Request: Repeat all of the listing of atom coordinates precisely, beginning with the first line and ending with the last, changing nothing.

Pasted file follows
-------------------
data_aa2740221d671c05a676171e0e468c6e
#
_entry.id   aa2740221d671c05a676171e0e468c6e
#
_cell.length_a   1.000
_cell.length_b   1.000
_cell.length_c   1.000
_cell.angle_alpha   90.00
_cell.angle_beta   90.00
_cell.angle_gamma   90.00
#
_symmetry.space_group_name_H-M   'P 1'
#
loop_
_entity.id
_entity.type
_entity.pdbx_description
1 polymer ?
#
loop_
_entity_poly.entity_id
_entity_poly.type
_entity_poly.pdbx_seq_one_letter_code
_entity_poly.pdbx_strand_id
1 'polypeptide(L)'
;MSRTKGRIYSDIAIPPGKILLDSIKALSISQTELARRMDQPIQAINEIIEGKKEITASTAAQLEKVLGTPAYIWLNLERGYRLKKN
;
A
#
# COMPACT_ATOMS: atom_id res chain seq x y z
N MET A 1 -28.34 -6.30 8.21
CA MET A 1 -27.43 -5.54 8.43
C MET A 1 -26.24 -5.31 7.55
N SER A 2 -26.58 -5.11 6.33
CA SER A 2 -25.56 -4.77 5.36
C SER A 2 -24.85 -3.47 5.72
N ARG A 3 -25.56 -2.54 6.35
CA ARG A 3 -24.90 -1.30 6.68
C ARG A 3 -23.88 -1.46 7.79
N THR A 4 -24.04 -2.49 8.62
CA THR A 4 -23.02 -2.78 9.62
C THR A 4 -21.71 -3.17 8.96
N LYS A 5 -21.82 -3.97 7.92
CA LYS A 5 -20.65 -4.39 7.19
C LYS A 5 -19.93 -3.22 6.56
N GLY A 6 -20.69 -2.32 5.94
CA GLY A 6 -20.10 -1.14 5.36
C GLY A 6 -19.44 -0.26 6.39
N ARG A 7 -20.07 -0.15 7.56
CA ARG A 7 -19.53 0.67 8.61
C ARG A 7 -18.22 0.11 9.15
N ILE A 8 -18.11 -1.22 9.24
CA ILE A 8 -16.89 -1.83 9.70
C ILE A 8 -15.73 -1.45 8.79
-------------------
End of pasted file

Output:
data_aa2740221d671c05a676171e0e468c6e
#
_entry.id   aa2740221d671c05a676171e0e468c6e
#
_cell.length_a   1.000
_cell.length_b   1.000
_cell.length_c   1.000
_cell.angle_alpha   90.00
_cell.angle_beta   90.00
_cell.angle_gamma   90.00
#
_symmetry.space_group_name_H-M   'P 1'
#
loop_
_entity.id
_entity.type
_entity.pdbx_description
1 polymer ?
#
loop_
_entity_poly.entity_id
_entity_poly.type
_entity_poly.pdbx_seq_one_letter_code
_entity_poly.pdbx_strand_id
1 'polypeptide(L)'
;MSRTKGRIYSDIAIPPGKILLDSIKALSISQTELARRMDQPIQAINEIIEGKKEITASTAAQLEKVLGTPAYIWLNLERGYRLKKN
;
A
#
# COMPACT_ATOMS: atom_id res chain seq x y z
N MET A 1 -28.34 -6.30 8.21
CA MET A 1 -27.43 -5.54 8.43
C MET A 1 -26.24 -5.31 7.55
N SER A 2 -26.58 -5.11 6.33
CA SER A 2 -25.56 -4.77 5.36
C SER A 2 -24.85 -3.47 5.72
N ARG A 3 -25.56 -2.54 6.35
CA ARG A 3 -24.90 -1.30 6.68
C ARG A 3 -23.88 -1.46 7.79
N THR A 4 -24.04 -2.49 8.62
CA THR A 4 -23.02 -2.78 9.62
C THR A 4 -21.71 -3.17 8.96
N LYS A 5 -21.82 -3.97 7.92
CA LYS A 5 -20.65 -4.39 7.19
C LYS A 5 -19.93 -3.22 6.56
N GLY A 6 -20.69 -2.32 5.94
CA GLY A 6 -20.10 -1.14 5.36
C GLY A 6 -19.44 -0.26 6.39
N ARG A 7 -20.07 -0.15 7.56
CA ARG A 7 -19.53 0.67 8.61
C ARG A 7 -18.22 0.11 9.15
N ILE A 8 -18.11 -1.22 9.24
CA ILE A 8 -16.89 -1.83 9.70
C ILE A 8 -15.73 -1.45 8.79